Of course, bias exists on the right, too. But the monolithic nature of so much of the mainstream media makes it particularly problematic.
We are now at the point where anyone who gets their news solely from those supposedly reliable sources, like CNN and the Times, are among the least informed people on the planet. That is nothing less than a tragedy since democracy is imperiled if there isn’t a mainstream press that can be relied upon to at least try to tell the truth.
Anti-Israel media bias was always terrible, but it was long thought of as an aberration caused by particular factors, such as ignorance of the history of the Middle East conflict by editors and reporters, as well as the failure of the Jewish state to make its case in an easily digested and compelling manner.
We are now at the point when the sort of bias exhibited by the likes of Amanpour against Israel is routine in just about everything that is produced by corporate liberal outlets. Biased journalism has become not so much a lamentable exception to the rule as it has been institutionalized.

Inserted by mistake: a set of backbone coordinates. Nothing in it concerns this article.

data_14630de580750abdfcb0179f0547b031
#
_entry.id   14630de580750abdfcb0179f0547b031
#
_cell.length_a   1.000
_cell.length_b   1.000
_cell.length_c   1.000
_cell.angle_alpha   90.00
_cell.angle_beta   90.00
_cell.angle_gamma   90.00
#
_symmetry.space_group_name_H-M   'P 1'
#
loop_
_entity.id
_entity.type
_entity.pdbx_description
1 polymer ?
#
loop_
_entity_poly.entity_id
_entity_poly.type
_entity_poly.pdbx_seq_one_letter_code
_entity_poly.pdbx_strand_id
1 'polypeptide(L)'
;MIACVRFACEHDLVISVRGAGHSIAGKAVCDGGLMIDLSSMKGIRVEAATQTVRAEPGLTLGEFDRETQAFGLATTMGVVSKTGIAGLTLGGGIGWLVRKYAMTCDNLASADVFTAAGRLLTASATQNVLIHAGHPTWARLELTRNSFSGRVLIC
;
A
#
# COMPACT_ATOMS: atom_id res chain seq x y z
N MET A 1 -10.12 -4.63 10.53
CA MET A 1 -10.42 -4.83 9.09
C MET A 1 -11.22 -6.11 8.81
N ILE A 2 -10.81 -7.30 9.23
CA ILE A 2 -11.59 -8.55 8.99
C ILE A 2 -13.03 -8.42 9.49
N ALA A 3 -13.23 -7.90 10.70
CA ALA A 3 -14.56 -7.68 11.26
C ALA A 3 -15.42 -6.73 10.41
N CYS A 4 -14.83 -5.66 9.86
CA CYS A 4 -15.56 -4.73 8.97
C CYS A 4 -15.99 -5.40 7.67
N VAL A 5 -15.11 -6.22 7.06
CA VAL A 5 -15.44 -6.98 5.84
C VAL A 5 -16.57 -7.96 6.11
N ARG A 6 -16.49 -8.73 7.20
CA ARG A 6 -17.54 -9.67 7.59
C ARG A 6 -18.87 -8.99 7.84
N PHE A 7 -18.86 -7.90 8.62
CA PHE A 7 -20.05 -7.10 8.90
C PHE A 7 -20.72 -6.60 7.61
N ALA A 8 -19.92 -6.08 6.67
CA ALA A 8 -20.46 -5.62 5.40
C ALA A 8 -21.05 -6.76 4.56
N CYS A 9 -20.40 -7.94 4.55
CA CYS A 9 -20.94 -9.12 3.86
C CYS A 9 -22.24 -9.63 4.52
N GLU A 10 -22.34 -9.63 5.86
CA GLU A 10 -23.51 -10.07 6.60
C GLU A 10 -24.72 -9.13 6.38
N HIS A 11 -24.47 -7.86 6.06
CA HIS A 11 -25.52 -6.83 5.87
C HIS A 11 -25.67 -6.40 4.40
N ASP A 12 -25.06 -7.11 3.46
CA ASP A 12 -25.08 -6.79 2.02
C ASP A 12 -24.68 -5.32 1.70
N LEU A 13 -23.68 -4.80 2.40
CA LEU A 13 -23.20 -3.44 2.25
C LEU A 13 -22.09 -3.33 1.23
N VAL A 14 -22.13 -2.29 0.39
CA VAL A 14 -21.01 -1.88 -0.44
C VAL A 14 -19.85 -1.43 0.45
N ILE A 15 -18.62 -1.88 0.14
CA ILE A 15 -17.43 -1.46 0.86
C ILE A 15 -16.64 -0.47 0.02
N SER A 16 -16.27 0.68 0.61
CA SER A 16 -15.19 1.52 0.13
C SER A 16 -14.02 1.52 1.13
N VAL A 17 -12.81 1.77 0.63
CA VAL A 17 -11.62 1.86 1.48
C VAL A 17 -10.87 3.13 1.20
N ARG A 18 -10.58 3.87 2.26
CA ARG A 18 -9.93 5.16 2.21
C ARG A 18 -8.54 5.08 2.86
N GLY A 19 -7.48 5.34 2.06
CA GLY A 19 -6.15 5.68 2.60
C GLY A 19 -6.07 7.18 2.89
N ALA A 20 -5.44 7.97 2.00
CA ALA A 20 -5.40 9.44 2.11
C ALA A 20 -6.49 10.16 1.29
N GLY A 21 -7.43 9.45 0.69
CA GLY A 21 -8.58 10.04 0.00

Israel is particularly vulnerable to this phenomenon, and the consequences are deeply troubling. The unfair treatment of the Jewish state such as that committed by Amanpour is a factor in the rising tide of antisemitism that masquerades as mere criticism of Israel. The fact that such lies and distortions are now routine occurrences in the mainstream press is a symptom of a sickness in journalism that goes beyond the way her conduct is abetting Jew-hatred.
Jonathan S. Tobin is editor-in-chief of JNS (Jewish News Syndicate). Follow him on Twitter at: @jonathans_tobin.